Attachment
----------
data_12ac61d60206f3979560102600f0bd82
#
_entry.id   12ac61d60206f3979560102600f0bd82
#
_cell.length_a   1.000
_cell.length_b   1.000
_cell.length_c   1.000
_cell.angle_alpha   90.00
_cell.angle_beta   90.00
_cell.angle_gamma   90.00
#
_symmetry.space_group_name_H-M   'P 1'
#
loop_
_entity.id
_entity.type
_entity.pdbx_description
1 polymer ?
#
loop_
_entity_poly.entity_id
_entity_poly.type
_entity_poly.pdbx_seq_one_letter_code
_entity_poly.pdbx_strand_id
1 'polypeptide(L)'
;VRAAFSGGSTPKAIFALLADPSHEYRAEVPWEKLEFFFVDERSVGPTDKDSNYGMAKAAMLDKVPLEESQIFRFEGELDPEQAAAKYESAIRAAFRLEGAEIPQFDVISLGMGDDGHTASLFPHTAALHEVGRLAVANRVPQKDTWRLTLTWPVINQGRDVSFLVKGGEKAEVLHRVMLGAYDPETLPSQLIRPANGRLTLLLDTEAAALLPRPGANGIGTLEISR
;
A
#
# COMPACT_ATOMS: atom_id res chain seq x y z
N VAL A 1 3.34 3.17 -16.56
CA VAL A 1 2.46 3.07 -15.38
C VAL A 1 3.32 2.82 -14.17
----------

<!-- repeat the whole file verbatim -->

data_12ac61d60206f3979560102600f0bd82
#
_entry.id   12ac61d60206f3979560102600f0bd82
#
_cell.length_a   1.000
_cell.length_b   1.000
_cell.length_c   1.000
_cell.angle_alpha   90.00
_cell.angle_beta   90.00
_cell.angle_gamma   90.00
#
_symmetry.space_group_name_H-M   'P 1'
#
loop_
_entity.id
_entity.type
_entity.pdbx_description
1 polymer ?
#
loop_
_entity_poly.entity_id
_entity_poly.type
_entity_poly.pdbx_seq_one_letter_code
_entity_poly.pdbx_strand_id
1 'polypeptide(L)'
;VRAAFSGGSTPKAIFALLADPSHEYRAEVPWEKLEFFFVDERSVGPTDKDSNYGMAKAAMLDKVPLEESQIFRFEGELDPEQAAAKYESAIRAAFRLEGAEIPQFDVISLGMGDDGHTASLFPHTAALHEVGRLAVANRVPQKDTWRLTLTWPVINQGRDVSFLVKGGEKAEVLHRVMLGAYDPETLPSQLIRPANGRLTLLLDTEAAALLPRPGANGIGTLEISR
;
A
#
# COMPACT_ATOMS: atom_id res chain seq x y z
N VAL A 1 3.34 3.17 -16.56
CA VAL A 1 2.46 3.07 -15.38
C VAL A 1 3.32 2.82 -14.17